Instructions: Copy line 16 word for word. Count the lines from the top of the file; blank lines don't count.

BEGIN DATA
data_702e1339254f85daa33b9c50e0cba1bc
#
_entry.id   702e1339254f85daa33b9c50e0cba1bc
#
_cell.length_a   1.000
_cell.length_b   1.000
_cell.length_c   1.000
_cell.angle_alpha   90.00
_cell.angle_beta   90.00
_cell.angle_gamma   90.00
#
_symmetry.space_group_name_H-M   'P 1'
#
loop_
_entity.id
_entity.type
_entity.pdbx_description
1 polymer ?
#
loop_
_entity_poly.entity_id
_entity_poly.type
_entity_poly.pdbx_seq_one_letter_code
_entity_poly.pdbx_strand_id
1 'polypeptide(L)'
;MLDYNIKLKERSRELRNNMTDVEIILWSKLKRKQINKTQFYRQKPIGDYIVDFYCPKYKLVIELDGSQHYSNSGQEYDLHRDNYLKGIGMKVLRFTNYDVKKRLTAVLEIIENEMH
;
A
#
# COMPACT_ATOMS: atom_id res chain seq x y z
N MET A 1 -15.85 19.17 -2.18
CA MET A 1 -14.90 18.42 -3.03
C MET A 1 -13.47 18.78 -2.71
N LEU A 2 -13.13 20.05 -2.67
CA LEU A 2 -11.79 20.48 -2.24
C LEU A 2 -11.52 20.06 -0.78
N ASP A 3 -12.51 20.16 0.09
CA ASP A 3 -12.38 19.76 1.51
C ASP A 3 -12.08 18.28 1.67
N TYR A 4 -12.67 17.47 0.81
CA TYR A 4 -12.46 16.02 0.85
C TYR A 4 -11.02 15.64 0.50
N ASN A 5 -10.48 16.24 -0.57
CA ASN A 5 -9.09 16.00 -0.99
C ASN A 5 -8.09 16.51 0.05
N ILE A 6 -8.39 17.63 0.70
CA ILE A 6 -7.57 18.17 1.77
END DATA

_entity.type